So, I got the Raspberry Pi and I want to do some programming work for it. Why not dive
into kernel development? I still had a nice framebuffer module for intelligent
displays from my SPI-controlled TFT display. I also
had a 2.4" LCD with an ILI9325 controller configurable to do 8-bit transfers. The
8-bit transfer mode was awesome, because it meant I could directly connect it to the
GPIOs of the P1 header of the Raspberry Pi. That made the hardware really simple,
and also much quicker because the data wouldn't have to be serialized first.
As you can see, there's not much to it. Most IO-pins are directly connected. To save some I/O, the /rd-pin is permanently tied to Vcc because it's not necessary to read from the display. There are 4 resistors for the backlight, and that is it. The pin numbers for the LCD seem to differ from datasheet to datasheet, by the way: if the data pin numbers on your LCD go up to DB17, you'll need to connect the GPIO to DB10-17 instead of DB8-15. Notice the touchscreen isn't connected: it wouldn't have much use on a mini arcade case, and would require extra hardware to get working because the RPi doesn't have integrated AD-converters. I later actually removed the touchscreen from the display to get a clearer image.
There's one more hardware thing that needs to happen. The LCD as I bought it has a
16-bit interface, which needs too many pins to connect it directly to the Raspberry Pi.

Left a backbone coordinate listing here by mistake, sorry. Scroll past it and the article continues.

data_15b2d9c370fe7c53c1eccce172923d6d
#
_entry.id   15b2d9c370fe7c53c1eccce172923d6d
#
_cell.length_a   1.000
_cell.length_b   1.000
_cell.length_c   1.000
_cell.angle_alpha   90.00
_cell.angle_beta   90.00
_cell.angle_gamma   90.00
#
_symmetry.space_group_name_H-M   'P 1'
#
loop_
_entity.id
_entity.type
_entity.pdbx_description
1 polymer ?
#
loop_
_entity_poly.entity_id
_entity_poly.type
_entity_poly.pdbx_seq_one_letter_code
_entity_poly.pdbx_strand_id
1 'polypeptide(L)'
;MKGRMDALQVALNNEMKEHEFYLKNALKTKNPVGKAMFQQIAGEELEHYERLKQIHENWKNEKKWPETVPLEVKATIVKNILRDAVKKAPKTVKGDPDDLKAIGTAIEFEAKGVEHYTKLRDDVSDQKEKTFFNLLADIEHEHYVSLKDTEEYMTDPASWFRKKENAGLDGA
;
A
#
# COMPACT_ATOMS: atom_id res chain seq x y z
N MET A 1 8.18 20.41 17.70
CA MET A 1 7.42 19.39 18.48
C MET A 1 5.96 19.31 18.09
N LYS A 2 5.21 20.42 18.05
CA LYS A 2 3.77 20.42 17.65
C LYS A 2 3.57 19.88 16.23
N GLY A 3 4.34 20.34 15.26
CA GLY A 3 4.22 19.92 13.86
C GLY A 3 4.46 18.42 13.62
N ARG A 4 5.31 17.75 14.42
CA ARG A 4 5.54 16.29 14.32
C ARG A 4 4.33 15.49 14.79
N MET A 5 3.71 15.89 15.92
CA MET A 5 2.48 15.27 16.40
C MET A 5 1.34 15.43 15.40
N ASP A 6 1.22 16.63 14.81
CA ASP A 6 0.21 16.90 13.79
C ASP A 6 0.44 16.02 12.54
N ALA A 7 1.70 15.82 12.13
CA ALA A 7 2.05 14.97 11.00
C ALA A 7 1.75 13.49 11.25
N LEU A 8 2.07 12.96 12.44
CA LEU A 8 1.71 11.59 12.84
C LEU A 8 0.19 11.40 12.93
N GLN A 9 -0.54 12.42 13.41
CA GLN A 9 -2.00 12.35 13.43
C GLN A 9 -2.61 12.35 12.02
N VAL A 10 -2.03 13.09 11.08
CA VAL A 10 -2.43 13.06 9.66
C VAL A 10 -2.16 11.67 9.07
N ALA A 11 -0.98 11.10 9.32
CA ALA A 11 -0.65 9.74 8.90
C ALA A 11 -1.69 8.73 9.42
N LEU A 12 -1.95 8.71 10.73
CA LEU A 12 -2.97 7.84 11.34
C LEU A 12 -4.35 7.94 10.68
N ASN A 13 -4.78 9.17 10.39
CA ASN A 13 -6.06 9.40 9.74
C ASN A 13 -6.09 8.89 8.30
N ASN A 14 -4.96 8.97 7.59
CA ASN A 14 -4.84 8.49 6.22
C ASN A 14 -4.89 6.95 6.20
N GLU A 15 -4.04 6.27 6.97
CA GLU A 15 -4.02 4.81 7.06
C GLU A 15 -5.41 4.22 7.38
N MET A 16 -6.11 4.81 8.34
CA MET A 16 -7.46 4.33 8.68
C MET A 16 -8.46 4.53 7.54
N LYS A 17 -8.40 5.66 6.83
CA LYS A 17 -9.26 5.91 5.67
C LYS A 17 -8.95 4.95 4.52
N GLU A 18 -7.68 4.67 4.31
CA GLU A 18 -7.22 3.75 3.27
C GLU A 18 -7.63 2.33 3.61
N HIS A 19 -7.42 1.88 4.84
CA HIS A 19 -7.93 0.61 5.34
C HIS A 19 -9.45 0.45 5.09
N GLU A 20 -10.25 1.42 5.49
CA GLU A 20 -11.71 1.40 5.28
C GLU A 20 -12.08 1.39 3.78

To make it talk over just 8 of the 16 datalines, you need to move a jumper resistor from
J1 to J2. The jumper resistor is 0402, but a simple wire works too:
The software side was fairly easy: I mostly recycled the framebuffer code from my previous project, exchanging the SPI transfer routines with routines directly writing to the hardware GPIO registers of the Raspberry Pi's main CPU. This unfortunately harms the portability of the code to other processors, but is the quickest way to get things done. I also added a little routine that only updates the pixels that were actually changed: for games where only a part of the display updates, this could give a nice performance gain.
Because of the direct connection to the fairly speedy GPIO of the Raspberry Pi, the display refresh times aren't too bad. I tested it by using mplayer to show a 320x240 variant of the Big Buck Bunny short movie. The video is non-accelerated, by the way: the kernel driver bypasses the Videocore driver that accelerates video in the Raspberry Pi so only software decoding is available.
You may also notice the red board on top of the Ethernet-port: this is a little FT232-board. I use it to get a console without having to have working framebuffer code or having to hook up a HDMI-cable. I also modified it a bit so the Raspberry Pi can power up from this. I kept the board in until the end: getting a console by just plugging in an USB-port can be a huge help.
If you want to replicate this, you can: just get a ILI9325-compatible 320x240 display and connect it in the same way as I did. (Take care: some sellers mistakenly offer displays with Samsung controllers as having an ILI9325-controller. The two aren't compatible.) The software driver is in this patch, apply it to the latest Raspberry Pi kernel sources, enable the ILI9325 framebuffer driver, recompile and you should be good.